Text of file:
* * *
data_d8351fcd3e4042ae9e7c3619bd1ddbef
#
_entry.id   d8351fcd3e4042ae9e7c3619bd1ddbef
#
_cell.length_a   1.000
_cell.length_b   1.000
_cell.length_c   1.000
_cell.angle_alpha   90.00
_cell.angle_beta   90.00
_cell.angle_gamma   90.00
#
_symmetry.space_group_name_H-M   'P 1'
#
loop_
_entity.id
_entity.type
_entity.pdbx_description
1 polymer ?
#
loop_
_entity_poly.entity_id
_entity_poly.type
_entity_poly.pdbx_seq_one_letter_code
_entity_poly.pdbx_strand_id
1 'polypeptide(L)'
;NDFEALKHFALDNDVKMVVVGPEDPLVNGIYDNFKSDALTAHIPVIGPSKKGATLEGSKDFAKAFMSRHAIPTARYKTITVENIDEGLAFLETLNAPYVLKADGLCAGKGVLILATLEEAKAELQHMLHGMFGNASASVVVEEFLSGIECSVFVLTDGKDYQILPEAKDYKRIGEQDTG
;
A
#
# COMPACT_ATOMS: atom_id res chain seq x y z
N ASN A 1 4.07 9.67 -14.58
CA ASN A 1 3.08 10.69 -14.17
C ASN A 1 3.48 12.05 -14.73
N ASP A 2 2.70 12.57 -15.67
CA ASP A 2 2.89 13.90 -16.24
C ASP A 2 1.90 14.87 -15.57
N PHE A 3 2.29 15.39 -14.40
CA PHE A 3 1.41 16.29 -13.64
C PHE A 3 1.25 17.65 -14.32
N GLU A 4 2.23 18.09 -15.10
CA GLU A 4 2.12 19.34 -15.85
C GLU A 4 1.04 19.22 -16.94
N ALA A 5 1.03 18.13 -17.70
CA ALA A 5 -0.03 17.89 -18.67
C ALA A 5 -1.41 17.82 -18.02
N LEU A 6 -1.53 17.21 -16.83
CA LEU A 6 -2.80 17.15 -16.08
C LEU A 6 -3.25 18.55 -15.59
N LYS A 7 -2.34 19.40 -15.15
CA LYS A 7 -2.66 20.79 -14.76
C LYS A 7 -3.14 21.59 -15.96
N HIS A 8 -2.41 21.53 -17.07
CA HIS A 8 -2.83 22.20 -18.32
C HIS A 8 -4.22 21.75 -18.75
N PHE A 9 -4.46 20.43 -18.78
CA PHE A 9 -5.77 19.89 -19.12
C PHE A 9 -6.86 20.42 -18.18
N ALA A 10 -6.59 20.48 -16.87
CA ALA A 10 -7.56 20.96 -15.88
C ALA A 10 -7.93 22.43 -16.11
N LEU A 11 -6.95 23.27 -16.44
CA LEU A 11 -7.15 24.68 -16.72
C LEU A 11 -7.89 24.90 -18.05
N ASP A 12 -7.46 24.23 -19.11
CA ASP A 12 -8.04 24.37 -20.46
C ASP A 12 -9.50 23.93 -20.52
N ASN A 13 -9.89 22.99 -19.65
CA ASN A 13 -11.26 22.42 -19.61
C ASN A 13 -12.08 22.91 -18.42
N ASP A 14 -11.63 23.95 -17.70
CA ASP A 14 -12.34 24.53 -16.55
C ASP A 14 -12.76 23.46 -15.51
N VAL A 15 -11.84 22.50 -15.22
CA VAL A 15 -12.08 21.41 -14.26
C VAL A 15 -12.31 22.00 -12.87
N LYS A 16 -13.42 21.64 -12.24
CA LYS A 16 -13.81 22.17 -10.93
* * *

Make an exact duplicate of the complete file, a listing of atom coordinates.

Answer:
data_d8351fcd3e4042ae9e7c3619bd1ddbef
#
_entry.id   d8351fcd3e4042ae9e7c3619bd1ddbef
#
_cell.length_a   1.000
_cell.length_b   1.000
_cell.length_c   1.000
_cell.angle_alpha   90.00
_cell.angle_beta   90.00
_cell.angle_gamma   90.00
#
_symmetry.space_group_name_H-M   'P 1'
#
loop_
_entity.id
_entity.type
_entity.pdbx_description
1 polymer ?
#
loop_
_entity_poly.entity_id
_entity_poly.type
_entity_poly.pdbx_seq_one_letter_code
_entity_poly.pdbx_strand_id
1 'polypeptide(L)'
;NDFEALKHFALDNDVKMVVVGPEDPLVNGIYDNFKSDALTAHIPVIGPSKKGATLEGSKDFAKAFMSRHAIPTARYKTITVENIDEGLAFLETLNAPYVLKADGLCAGKGVLILATLEEAKAELQHMLHGMFGNASASVVVEEFLSGIECSVFVLTDGKDYQILPEAKDYKRIGEQDTG
;
A
#
# COMPACT_ATOMS: atom_id res chain seq x y z
N ASN A 1 4.07 9.67 -14.58
CA ASN A 1 3.08 10.69 -14.17
C ASN A 1 3.48 12.05 -14.73
N ASP A 2 2.70 12.57 -15.67
CA ASP A 2 2.89 13.90 -16.24
C ASP A 2 1.90 14.87 -15.57
N PHE A 3 2.29 15.39 -14.40
CA PHE A 3 1.41 16.29 -13.64
C PHE A 3 1.25 17.65 -14.32
N GLU A 4 2.23 18.09 -15.10
CA GLU A 4 2.12 19.34 -15.85
C GLU A 4 1.04 19.22 -16.94
N ALA A 5 1.03 18.13 -17.70
CA ALA A 5 -0.03 17.89 -18.67
C ALA A 5 -1.41 17.82 -18.02
N LEU A 6 -1.53 17.21 -16.83
CA LEU A 6 -2.80 17.15 -16.08
C LEU A 6 -3.25 18.55 -15.59
N LYS A 7 -2.34 19.40 -15.15
CA LYS A 7 -2.66 20.79 -14.76
C LYS A 7 -3.14 21.59 -15.96
N HIS A 8 -2.41 21.53 -17.07
CA HIS A 8 -2.83 22.20 -18.32
C HIS A 8 -4.22 21.75 -18.75
N PHE A 9 -4.46 20.43 -18.78
CA PHE A 9 -5.77 19.89 -19.12
C PHE A 9 -6.86 20.42 -18.18
N ALA A 10 -6.59 20.48 -16.87
CA ALA A 10 -7.56 20.96 -15.88
C ALA A 10 -7.93 22.43 -16.11
N LEU A 11 -6.95 23.27 -16.44
CA LEU A 11 -7.15 24.68 -16.72
C LEU A 11 -7.89 24.90 -18.05
N ASP A 12 -7.46 24.23 -19.11
CA ASP A 12 -8.04 24.37 -20.46
C ASP A 12 -9.50 23.93 -20.52
N ASN A 13 -9.89 22.99 -19.65
CA ASN A 13 -11.26 22.42 -19.61
C ASN A 13 -12.08 22.91 -18.42
N ASP A 14 -11.63 23.95 -17.70
CA ASP A 14 -12.34 24.53 -16.55
C ASP A 14 -12.76 23.46 -15.51
N VAL A 15 -11.84 22.50 -15.22
CA VAL A 15 -12.08 21.41 -14.26
C VAL A 15 -12.31 22.00 -12.87
N LYS A 16 -13.42 21.64 -12.24
CA LYS A 16 -13.81 22.17 -10.93